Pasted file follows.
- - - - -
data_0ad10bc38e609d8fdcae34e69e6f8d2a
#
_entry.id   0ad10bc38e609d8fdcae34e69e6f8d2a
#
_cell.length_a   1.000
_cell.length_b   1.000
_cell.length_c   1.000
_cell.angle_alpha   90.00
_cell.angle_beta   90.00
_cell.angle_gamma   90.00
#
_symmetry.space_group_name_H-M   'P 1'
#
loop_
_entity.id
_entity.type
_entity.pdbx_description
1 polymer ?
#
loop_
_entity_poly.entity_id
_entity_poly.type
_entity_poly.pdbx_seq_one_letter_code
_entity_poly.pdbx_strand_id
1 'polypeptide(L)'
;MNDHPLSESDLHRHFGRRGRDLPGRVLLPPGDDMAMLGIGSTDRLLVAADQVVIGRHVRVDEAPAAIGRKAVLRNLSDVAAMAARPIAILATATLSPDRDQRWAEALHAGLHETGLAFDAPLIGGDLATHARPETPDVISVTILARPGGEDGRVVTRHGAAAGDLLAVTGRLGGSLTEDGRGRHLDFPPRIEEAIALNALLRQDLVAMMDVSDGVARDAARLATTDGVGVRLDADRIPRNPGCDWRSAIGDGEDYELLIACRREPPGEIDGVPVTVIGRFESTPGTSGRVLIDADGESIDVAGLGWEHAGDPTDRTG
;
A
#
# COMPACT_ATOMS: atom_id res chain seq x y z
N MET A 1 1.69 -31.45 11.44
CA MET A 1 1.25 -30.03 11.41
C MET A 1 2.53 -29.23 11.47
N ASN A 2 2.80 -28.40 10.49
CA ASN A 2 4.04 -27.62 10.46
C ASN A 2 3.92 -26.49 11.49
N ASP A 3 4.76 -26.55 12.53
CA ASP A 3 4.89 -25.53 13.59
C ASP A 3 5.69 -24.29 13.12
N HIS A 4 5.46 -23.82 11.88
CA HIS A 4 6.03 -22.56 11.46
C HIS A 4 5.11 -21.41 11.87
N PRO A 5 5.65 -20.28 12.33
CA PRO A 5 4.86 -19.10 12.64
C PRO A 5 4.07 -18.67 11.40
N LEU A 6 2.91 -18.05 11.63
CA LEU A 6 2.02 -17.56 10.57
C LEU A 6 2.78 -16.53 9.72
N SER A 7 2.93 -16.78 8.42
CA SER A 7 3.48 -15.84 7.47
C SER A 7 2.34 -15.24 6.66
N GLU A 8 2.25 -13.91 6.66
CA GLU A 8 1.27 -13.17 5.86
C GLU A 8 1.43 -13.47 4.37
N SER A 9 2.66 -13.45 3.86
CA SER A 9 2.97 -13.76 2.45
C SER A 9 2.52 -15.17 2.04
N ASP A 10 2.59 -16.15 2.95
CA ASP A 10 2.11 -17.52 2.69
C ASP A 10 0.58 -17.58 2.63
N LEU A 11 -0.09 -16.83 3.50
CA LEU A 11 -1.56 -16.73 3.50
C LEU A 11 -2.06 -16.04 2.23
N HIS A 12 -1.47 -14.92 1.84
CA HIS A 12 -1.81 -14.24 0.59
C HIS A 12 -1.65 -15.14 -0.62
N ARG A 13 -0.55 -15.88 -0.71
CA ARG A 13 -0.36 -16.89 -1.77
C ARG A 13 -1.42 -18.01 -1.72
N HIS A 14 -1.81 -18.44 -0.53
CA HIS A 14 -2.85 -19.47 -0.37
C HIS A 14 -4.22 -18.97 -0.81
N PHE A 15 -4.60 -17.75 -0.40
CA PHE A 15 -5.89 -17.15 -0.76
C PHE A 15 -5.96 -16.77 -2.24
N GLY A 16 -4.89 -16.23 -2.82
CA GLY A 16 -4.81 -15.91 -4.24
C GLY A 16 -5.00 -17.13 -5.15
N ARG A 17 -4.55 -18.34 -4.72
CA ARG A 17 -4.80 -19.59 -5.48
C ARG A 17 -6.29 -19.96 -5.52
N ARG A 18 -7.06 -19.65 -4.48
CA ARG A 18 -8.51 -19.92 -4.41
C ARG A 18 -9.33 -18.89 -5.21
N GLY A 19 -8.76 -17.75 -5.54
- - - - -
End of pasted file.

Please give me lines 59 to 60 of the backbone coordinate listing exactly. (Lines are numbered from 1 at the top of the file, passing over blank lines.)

CA ASP A 10 2.11 -17.52 2.69
C ASP A 10 0.58 -17.58 2.63